Ask if the coolant needs frequent topping up; some engines suffer cylinder head gasket failure. Fans failing to come on (one comes on first, then both) leads to overheating and it is advisable to replace/recore the radiator every 10 years, along with hoses and steel pipework. External oil pipes leak and corrode if not replaced at a similar interval.
Interior trim can be damaged by leaks from the roof, so check for damp carpets, warped door cards and signs of water entry especially at the front corners and top of the rear screen. Later cars had improved seals, often retro-fitted to earlier examples; the central front catch above the rear-view mirror was a vital later addition, essential for high-speed roof security. Seat bolsters get broken by heavyweight occupants.
Check the bodyshell for fit and condition on top and underneath, where grounding can be an issue. Check the main bonnet above the exhaust manifold for crazing caused by heat (removing the catalyst reduces heat there). Also check the condition and security of the windscreen, which can come unbonded; and the fit of the rear screen, which can fly out at speed if the roof is off.
Rot is beginning to affect some Tuscan chassis, which were powdercoated at the TVR factory. It’s still very rare to find outrigger rot, though you should certainly check for it. Likewise for accident damage, and check adjacent to the catalytic converters where heat burns the coating away, and ask to see inside the battery box behind the battery.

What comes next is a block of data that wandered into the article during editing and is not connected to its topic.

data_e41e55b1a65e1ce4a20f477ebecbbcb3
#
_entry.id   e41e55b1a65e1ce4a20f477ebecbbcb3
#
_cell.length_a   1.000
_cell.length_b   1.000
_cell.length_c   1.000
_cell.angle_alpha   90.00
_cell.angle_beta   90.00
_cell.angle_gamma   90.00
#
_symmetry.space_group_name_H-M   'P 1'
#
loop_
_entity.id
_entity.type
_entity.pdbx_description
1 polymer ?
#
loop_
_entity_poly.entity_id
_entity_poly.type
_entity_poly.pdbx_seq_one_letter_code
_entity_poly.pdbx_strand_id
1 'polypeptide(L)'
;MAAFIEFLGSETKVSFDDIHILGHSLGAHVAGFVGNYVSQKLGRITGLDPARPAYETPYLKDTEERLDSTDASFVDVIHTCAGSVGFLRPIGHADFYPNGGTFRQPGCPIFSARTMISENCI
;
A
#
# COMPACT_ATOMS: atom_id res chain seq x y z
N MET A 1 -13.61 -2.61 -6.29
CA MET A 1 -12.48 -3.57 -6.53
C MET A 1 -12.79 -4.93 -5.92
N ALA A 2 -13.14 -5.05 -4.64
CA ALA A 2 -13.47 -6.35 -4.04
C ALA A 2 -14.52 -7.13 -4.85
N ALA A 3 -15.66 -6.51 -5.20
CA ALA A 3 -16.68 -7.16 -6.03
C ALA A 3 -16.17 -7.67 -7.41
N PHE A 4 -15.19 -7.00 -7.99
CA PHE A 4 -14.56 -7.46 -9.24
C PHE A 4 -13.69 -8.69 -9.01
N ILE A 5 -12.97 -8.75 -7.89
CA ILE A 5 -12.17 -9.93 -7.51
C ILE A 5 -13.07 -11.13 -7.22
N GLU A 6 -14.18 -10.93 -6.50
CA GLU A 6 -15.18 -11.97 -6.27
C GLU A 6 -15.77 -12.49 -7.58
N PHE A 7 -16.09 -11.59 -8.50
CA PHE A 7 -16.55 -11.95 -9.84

The gearbox is a Borg Warner T5, a reliable unit though hard-worked in the Tuscan and hot-running because of the proximity of the catalytic converters. Check that fifth gear engages cleanly and stays in.
While some last well, many clutches have failed by 20,000 miles (usually because of the pressure plate fingers breaking rather than the friction plate wearing out); weak slave cylinder seals exacerbate clutch issues. A new clutch is £750 fitted.
Wheels are prone to damage; most early Raceline 18in alloys will have been replaced with reinforced versions by now, but some low-mileage cars may still have these weak originals. 16in with 225/50 and 255/55 ZR tyres were standard, 18in with 255/35 were optional at first, later standard. There’s no spare. Check for wobble/vibration at speed. Tyres wear rapidly (though check age on low-mileage cars), but decent replacements are not horrendously expensive.
Electrics were always a TVR foible zone and while most should have been sorted by now, check that everything works, especially the windows, alarm, door mirrors, pod display functions, aircon, heater fan, lights and so on. You open the door by pushing a button under the mirror – the window should drop slightly and the door unlatch. Some electronic control units are not available and have to be repaired. The battery is not easily accessible without removing the left front wheel (unless the car has had a full lifting bonnet conversion), so a set of TVR jump leads that plug into a socket there is essential.